All stick and no carrot, since ought-three.
`Moral certainty is always a sign of cultural inferiority. The more uncivilized the man, the surer he is that he knows precisely what is right and what is wrong. All human progress, even in morals, has been the work of men who have doubted the current moral values, not of men who have whooped them up and tried to enforce them. The truly civilized man is always skeptical and tolerant, in this field as in all others. His culture is based on ``I am not too sure''.' -- H. L. Mencken.
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Wed, 31 Mar 2004
Looks like I'll be attending a conference in Malta at the end of next month. I'm pretty fucking excited. (Check out the Wikipedia page—it's awesome.)
So anyone want to come with? The conference is two days. I reckon I'll only stay an extra day or two if I'm traveling alone.
Uncertain what gender you are? Here's William's quick test.
Do you appreciate the artwork of Mary Cassatt?
William and the Death to the Infidels, aka Whiskey Friday will be ownz0ring the Skellig's open-mic bluegrass jam this Wednesday. Come see us!
240 Moody Street in The Armpit of the Greater Boston Area, aka Waltham.Thu, 25 Mar 2004
He says, "I found a local grocery store that sells all sorts of pre-made foods."
I change the entry in my cell phone, from
Ok, let's brainstorm a minute. I need focus.
So what kinds of computer-related things do I think actually have the potential to change my world in the next three decades? (I.e. in the span of time before the entirety of my skill set is made completely obsolete and my ability to keep up completely surpassed.)
I don't think it's any kind of NLP, frankly. I've heard some pretty amazing speech recognition stuff (we have one at work for recognizing people's names that's very useful) but even if that gets rolled into some kind of useful interface, it's not really going to change the way we live. Except for eliminating some jobs.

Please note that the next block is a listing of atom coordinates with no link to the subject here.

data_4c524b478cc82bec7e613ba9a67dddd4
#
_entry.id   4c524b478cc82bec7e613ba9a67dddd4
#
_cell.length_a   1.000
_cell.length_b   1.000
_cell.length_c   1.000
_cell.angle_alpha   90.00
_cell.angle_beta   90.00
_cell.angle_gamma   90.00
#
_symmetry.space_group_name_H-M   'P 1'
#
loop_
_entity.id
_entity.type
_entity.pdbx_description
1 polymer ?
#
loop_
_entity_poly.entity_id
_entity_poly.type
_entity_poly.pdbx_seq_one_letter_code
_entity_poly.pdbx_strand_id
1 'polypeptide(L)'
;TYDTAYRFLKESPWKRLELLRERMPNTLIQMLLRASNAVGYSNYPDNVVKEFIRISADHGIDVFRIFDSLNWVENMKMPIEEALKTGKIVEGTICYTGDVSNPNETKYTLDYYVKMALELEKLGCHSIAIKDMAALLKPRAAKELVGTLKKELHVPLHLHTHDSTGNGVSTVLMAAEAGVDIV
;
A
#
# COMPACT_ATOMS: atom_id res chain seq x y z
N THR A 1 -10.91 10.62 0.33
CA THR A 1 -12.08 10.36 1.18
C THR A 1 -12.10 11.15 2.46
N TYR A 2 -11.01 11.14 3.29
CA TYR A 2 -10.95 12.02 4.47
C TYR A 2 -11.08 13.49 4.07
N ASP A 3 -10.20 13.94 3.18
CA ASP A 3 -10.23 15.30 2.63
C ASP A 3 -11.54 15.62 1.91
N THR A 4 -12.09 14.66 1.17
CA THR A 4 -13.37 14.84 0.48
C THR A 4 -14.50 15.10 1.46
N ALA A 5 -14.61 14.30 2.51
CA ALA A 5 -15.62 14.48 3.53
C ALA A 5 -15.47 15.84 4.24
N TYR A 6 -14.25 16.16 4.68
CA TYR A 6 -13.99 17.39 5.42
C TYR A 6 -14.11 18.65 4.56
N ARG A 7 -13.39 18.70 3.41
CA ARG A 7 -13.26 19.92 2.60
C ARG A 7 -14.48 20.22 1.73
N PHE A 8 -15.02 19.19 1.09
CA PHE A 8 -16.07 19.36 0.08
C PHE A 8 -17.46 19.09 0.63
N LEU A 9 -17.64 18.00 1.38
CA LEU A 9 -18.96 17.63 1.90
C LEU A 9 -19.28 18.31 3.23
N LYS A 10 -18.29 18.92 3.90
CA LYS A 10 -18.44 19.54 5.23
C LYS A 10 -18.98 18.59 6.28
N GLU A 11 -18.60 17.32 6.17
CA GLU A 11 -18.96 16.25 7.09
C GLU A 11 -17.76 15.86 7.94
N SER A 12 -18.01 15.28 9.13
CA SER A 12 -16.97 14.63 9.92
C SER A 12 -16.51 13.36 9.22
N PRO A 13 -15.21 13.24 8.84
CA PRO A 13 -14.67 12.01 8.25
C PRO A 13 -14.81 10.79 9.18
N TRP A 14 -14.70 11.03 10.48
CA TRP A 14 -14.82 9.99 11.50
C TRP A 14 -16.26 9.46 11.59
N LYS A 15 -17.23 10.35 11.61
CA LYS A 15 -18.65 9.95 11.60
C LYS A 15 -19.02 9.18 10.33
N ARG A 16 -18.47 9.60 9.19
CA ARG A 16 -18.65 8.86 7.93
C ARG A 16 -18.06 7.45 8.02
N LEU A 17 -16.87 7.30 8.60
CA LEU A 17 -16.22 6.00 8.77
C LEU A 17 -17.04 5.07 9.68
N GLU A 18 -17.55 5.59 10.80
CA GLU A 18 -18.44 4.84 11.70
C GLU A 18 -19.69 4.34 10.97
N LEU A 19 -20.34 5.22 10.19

Any kind of text processing... blah. I doubt anything is going to happen in the next three decades besides current technology getting faster and better, and all that means is that there'll be a slightly reduced need for analysts and translators. I understand the lay of the land here, and this field isn't ripe for a breakthrough. The only thing it's ripe for is stewing in its own juices for another century.
There are two things I can think of that I'm pretty sure can change my life in the mid-term future.
1. Ubiquitous networking and portable devices. Get everything bluetooth-enabled (or, Allah willing, some other protocol that isn't as brain-dead and committee-designed). Your PDA+cellphone, your house, your car, your computer. Your fridge, your oven and your lightswitch. Now all these guys know where you are and know what you're doing. And they're connected to every other device in the fucking world. Holy shit. Think of the things you could do.
2. New ways of networking. This is less formulated than the first one, but. Look how much old people's lives have changed over the past ten years because of the web. Or in the past three years because of AIM. There's opportunity for much much more out there. I'm not sure what, but wikis, blogs, p2p... these are all new communication modalities that have sprung up essentially in the last two or three years. There's got to be more, and better. I don't know what, but I'm betting that centralized distribution (print news, the RIAA, etc.) ain't it.Wed, 10 Mar 2004
We've been recording rehearsals, so that people can go home and play along with the tunes and work them out well. Some of the tracks have come out really well just as they are... here's the best one, a Gillian Welch tune called (I think) Rock of Ages. (Please do not distribute.)
We had some problems recording, obviously (can't heard the bass or banjo at all) but I think it came out pretty good, considering that's maybe the second time we've tried to play that song seriously. Check it. Shaky beginning and ending, but the fiddle is pretty tight if I do say so meself, baring some out-of-tuneness towards the middle, and the harmony is just plain pretty.Tue, 09 Mar 2004
In case any of you are wondering (hah) why I've more or less stopped writing anything here, it's because I have almost completed my full withdrawal from the outside world, and now spend all my time reliving my happy memories.Fri, 05 Mar 2004
Yay, short paper for HLT/NAACL 2004 accepted. This means I get an all-expenses-paid trip to... Boston.
For future historians and biographers, this paper is significant because a) it caused me a tremendous amount of emotional grief, and taught me to stop caring and investing myself in stuff, and b) it's my first first-author paper. So go me, even if it's just a short paper.Wed, 03 Mar 2004
Have John Kerry run with Bill Clinton as running mate. The election platform is,
Based on this VC post: http://volokh.com/2004_02_29_volokh_archive.html#107833460411712131
Kindness is a language which the deaf can hear and the blind can read. -- Mark Twain